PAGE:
Beware the mission creep during COVID-19
PURELY POLITICAL : James Buckley
Editor’s note: “Purely Political” debuts today as the latest column in the News-Press’ Voices section. Author James Buckley is a longtime Montecito resident.
In March 2020, we were told by various medical advisors, scientists and elected officials that unless we “flattened the curve” of the novel coronavirus that had begun to spread rapidly throughout the U.S., we were sure to overwhelm the hospitals, that chaos would prevail and many more people would die as a result.
So we were all-in. We hunkered down in our homes and basements, wore masks if we absolutely had to go out, washed our hands for 20 seconds frequently, and religiously kept our six-foot distance from friends, family and strangers.
Everyone agreed it was the right thing to do.
How could we do otherwise?
And it seemed to have worked. The concerted effort of hundreds of millions of Americans hiding out at home apparently did “flatten the curve,” and presumably many lives were indeed saved.
Most hospitals were not overwhelmed and even in hard-hit New York City, the extra hospital beds supplied by President Donald Trump in 2020 for the New York area turned out not to be needed. Neither were the two U.S. Navy hospital ships delivered, one to New York and another to Los Angeles.
As of this writing, the number of U.S. residents felled by COVID-19 (coronavirus 2019, a vector most likely born in and released from a lab in Wuhan, China) has passed the 500,000 mark.
The number is high, but is in line with similar death tolls in other countries around the world, especially those in most First World countries.
The pandemic seems to be winding down in the U.S., thanks to vaccines produced by various companies inspired and assisted by President Trump’s “Operation Warp Speed.” The pandemic still rages in most of Europe.
The Trump administration mobilized doctors, researchers, and scientists from every corner of the planet to discover a cure, and that mobilization not only produced effective vaccines, but the effort is also on the verge of creating a number of new and very promising treatments.
America shut down and muddled through reasonably well and has now nearly reopened its economy. We, as responsible citizens, did what we were advised would help us get through this “crisis,” which has now gone on for over one full year.
We’re done with it, right?
Our new double-masked and apparently morbidly fearful president — in his recent “address to the nation,” Joe Biden walked, alone, down a flag-festooned hallway bereft of people, fully masked up until reaching the dais where his teleprompter was set up, before removing the vile object from his face — insists that we must keep these muzzles on our faces for the foreseeable future.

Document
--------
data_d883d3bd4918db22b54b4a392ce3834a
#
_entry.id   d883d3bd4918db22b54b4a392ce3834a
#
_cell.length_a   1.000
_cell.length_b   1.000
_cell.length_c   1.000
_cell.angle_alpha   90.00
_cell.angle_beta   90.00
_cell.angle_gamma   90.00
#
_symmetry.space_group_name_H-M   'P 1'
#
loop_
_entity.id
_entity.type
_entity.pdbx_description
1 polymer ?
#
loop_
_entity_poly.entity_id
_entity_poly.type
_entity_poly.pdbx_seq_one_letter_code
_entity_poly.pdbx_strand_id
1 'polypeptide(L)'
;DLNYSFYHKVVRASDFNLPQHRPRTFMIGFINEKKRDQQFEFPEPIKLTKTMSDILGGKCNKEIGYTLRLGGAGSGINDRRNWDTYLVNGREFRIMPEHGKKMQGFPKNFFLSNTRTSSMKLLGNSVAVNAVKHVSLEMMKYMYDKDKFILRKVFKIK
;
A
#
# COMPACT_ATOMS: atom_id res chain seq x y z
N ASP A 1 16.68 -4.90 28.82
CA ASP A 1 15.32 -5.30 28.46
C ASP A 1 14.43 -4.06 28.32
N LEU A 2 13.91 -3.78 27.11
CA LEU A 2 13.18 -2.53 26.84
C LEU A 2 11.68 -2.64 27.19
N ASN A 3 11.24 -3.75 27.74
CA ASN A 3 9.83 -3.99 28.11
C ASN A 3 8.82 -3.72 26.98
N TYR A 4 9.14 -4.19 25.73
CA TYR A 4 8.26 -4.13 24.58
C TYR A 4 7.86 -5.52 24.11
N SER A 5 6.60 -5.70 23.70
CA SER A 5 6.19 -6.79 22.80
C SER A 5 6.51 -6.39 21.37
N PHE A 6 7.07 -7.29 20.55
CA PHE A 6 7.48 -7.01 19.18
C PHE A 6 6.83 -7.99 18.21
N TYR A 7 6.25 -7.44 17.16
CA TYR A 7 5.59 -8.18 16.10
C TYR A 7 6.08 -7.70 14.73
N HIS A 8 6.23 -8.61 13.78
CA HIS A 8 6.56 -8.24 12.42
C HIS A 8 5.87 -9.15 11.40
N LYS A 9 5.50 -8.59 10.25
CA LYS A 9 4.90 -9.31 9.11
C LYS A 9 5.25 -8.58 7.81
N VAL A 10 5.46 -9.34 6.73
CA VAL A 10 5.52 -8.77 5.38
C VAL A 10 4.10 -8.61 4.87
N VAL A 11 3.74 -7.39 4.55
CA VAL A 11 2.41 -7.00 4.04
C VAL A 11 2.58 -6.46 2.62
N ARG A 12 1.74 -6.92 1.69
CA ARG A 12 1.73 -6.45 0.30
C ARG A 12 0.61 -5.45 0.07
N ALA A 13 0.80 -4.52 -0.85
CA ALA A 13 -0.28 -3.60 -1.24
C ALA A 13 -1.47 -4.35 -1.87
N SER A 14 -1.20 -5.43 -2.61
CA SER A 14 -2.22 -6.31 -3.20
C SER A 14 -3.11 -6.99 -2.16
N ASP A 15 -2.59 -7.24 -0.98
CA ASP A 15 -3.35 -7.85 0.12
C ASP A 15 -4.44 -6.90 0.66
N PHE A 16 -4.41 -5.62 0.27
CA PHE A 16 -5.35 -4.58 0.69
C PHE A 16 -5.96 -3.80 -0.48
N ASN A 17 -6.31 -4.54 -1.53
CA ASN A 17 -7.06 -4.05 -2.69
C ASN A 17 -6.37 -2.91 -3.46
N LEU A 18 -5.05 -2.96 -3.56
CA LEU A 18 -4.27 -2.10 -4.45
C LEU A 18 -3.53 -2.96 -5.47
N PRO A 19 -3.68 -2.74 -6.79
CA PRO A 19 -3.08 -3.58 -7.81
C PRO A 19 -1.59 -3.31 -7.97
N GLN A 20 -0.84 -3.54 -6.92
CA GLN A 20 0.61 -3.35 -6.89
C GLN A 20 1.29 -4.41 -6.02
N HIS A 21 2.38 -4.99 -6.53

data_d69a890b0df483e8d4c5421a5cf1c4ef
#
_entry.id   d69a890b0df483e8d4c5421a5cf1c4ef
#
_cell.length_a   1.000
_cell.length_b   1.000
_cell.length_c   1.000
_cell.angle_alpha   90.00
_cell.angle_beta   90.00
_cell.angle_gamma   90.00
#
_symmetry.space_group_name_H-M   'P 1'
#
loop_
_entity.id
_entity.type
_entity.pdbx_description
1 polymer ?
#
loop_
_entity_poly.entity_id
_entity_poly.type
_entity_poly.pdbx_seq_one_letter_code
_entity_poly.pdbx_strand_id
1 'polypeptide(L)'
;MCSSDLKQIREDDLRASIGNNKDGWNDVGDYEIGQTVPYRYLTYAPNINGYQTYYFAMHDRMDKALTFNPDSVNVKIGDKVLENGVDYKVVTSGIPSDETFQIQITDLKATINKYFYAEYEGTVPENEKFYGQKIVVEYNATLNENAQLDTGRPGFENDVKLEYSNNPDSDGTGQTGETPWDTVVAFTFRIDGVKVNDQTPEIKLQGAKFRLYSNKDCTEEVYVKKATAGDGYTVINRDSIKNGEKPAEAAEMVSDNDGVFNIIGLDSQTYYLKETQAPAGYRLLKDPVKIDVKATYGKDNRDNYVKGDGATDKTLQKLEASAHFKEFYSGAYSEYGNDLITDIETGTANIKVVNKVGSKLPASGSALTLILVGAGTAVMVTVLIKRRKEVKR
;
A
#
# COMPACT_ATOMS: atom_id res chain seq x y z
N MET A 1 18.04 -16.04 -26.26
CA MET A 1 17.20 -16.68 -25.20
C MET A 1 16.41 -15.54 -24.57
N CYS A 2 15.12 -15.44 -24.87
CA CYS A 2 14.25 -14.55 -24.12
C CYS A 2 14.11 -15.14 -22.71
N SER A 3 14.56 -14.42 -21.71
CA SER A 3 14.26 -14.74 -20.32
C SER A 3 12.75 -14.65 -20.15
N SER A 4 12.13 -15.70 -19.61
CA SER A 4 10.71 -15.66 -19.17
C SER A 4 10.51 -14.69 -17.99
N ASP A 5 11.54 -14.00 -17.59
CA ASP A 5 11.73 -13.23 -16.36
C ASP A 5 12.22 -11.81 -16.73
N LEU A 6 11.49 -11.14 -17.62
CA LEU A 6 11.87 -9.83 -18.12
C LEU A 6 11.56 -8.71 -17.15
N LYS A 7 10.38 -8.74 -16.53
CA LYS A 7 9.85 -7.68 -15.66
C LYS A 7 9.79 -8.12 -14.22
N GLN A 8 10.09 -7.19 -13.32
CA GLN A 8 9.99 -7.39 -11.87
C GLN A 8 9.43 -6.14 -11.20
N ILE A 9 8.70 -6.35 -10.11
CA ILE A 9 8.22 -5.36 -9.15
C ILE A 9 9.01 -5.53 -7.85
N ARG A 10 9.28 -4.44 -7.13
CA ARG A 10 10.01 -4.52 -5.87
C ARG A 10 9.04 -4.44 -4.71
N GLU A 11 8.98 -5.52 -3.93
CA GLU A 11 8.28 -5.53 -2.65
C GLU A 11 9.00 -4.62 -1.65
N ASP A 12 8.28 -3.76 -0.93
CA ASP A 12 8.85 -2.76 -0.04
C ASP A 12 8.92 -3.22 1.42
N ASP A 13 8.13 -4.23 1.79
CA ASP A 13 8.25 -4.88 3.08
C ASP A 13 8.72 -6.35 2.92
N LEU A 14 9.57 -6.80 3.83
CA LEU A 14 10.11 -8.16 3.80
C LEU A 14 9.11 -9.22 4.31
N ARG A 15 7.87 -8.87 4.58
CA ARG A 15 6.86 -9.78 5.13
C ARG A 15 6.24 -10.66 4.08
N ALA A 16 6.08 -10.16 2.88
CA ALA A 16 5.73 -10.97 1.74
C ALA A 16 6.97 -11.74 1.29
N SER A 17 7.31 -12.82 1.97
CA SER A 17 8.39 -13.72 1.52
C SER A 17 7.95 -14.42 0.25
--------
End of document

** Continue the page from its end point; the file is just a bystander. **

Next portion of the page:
In 2002, the U.S. went from seeking out and destroying the (nonexistent) weapons of mass destruction in Iraq to bringing democracy to the Middle East, thereby establishing a decades-long presence in countries where we had no right being and consigning too many service men and women to early deaths and debilitating injuries. The same kind of mission creep has taken hold with this fight against the deadly COVID-19 virus.
The goal has gone from flattening the curve to eradicating the disease completely, and too many are suffering — and dying — from the loneliness and despair brought on by the effort.
In consideration of that, I’m wondering how long this now pointless mask mandate is going to last.
We crushed the curve but are still required to wear masks to enter a store, buy gas or even walk along the beach.
If you are afraid of being struck by COVID-19, go ahead, wear your mask, take in all that excess CO2 and keep your distance. If you want to wear a mask, faceguard, helmet, knee pads or a cone on your head to stay “safe,” do it.
But it’s time for those of us who bristle at the muzzle to resist.
If you, like many of us, have received your two-shot vaccine more than two weeks ago, you should begin the transition by not wearing a face covering when walking down a street or along the ocean.
Make a point of not wearing your muzzle and try to enter a shop. Let the owner/manager refuse you service. Thank him or her, and then turn and walk away. Let them know there is a cost to this madness.
It’s got to start somewhere; why not with you?
If you have a cold, sniffle or runny nose, put a mask on and keep your distance, or don’t go out at all until those symptoms are gone. Otherwise, go back to your life as it was before this plague was unleashed.
And take the damned mask off.
James Buckley welcomes comments from readers and will respond to them in his column. Email him at email@example.com.